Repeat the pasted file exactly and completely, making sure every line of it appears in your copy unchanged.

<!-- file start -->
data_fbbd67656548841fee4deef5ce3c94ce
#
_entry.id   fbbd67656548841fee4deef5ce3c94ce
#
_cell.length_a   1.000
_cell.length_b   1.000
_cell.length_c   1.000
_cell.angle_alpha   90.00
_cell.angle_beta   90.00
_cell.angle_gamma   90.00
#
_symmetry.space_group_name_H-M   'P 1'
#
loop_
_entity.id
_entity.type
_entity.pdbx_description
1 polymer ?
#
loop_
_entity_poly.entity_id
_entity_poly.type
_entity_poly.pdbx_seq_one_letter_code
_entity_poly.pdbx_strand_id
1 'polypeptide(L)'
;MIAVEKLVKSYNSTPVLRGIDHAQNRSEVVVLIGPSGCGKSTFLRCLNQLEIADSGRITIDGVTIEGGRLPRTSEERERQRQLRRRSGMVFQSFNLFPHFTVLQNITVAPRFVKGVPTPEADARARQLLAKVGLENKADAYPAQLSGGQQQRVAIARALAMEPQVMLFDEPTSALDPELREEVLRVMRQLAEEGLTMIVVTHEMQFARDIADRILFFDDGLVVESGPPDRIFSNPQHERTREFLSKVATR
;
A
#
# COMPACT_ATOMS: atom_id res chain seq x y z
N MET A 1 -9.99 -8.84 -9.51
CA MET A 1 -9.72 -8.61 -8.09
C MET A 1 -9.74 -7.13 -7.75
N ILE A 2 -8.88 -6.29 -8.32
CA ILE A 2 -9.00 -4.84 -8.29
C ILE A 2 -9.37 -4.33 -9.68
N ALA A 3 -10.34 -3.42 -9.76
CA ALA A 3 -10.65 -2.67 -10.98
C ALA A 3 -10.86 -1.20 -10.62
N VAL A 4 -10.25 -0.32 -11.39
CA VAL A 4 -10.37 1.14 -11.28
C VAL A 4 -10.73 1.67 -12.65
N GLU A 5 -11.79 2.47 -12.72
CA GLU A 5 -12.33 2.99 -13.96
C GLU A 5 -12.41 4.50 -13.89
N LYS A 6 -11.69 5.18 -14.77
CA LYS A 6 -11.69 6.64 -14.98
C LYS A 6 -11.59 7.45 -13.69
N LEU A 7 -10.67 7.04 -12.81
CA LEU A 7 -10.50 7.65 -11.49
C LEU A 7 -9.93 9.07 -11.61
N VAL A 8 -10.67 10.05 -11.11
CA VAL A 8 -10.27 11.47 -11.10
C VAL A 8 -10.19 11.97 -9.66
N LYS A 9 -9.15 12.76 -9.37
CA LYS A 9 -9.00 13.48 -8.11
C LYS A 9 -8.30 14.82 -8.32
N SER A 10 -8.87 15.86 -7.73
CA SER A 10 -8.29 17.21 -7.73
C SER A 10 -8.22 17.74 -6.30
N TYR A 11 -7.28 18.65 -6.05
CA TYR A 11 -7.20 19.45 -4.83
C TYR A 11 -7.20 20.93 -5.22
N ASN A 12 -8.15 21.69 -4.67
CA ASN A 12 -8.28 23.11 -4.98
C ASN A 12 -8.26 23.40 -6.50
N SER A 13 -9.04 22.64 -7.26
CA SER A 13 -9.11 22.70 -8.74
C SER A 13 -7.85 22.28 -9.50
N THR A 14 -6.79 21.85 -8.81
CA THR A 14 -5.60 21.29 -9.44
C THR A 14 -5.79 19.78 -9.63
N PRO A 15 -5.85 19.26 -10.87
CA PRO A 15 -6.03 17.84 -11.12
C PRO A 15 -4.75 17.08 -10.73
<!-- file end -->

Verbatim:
data_fbbd67656548841fee4deef5ce3c94ce
#
_entry.id   fbbd67656548841fee4deef5ce3c94ce
#
_cell.length_a   1.000
_cell.length_b   1.000
_cell.length_c   1.000
_cell.angle_alpha   90.00
_cell.angle_beta   90.00
_cell.angle_gamma   90.00
#
_symmetry.space_group_name_H-M   'P 1'
#
loop_
_entity.id
_entity.type
_entity.pdbx_description
1 polymer ?
#
loop_
_entity_poly.entity_id
_entity_poly.type
_entity_poly.pdbx_seq_one_letter_code
_entity_poly.pdbx_strand_id
1 'polypeptide(L)'
;MIAVEKLVKSYNSTPVLRGIDHAQNRSEVVVLIGPSGCGKSTFLRCLNQLEIADSGRITIDGVTIEGGRLPRTSEERERQRQLRRRSGMVFQSFNLFPHFTVLQNITVAPRFVKGVPTPEADARARQLLAKVGLENKADAYPAQLSGGQQQRVAIARALAMEPQVMLFDEPTSALDPELREEVLRVMRQLAEEGLTMIVVTHEMQFARDIADRILFFDDGLVVESGPPDRIFSNPQHERTREFLSKVATR
;
A
#
# COMPACT_ATOMS: atom_id res chain seq x y z
N MET A 1 -9.99 -8.84 -9.51
CA MET A 1 -9.72 -8.61 -8.09
C MET A 1 -9.74 -7.13 -7.75
N ILE A 2 -8.88 -6.29 -8.32
CA ILE A 2 -9.00 -4.84 -8.29
C ILE A 2 -9.37 -4.33 -9.68
N ALA A 3 -10.34 -3.42 -9.76
CA ALA A 3 -10.65 -2.67 -10.98
C ALA A 3 -10.86 -1.20 -10.62
N VAL A 4 -10.25 -0.32 -11.39
CA VAL A 4 -10.37 1.14 -11.28
C VAL A 4 -10.73 1.67 -12.65
N GLU A 5 -11.79 2.47 -12.72
CA GLU A 5 -12.33 2.99 -13.96
C GLU A 5 -12.41 4.50 -13.89
N LYS A 6 -11.69 5.18 -14.77
CA LYS A 6 -11.69 6.64 -14.98
C LYS A 6 -11.59 7.45 -13.69
N LEU A 7 -10.67 7.04 -12.81
CA LEU A 7 -10.50 7.65 -11.49
C LEU A 7 -9.93 9.07 -11.61
N VAL A 8 -10.67 10.05 -11.11
CA VAL A 8 -10.27 11.47 -11.10
C VAL A 8 -10.19 11.97 -9.66
N LYS A 9 -9.15 12.76 -9.37
CA LYS A 9 -9.00 13.48 -8.11
C LYS A 9 -8.30 14.82 -8.32
N SER A 10 -8.87 15.86 -7.73
CA SER A 10 -8.29 17.21 -7.73
C SER A 10 -8.22 17.74 -6.30
N TYR A 11 -7.28 18.65 -6.05
CA TYR A 11 -7.20 19.45 -4.83
C TYR A 11 -7.20 20.93 -5.22
N ASN A 12 -8.15 21.69 -4.67
CA ASN A 12 -8.28 23.11 -4.98
C ASN A 12 -8.26 23.40 -6.50
N SER A 13 -9.04 22.64 -7.26
CA SER A 13 -9.11 22.70 -8.74
C SER A 13 -7.85 22.28 -9.50
N THR A 14 -6.79 21.85 -8.81
CA THR A 14 -5.60 21.29 -9.44
C THR A 14 -5.79 19.78 -9.63
N PRO A 15 -5.85 19.26 -10.87
CA PRO A 15 -6.03 17.84 -11.12
C PRO A 15 -4.75 17.08 -10.73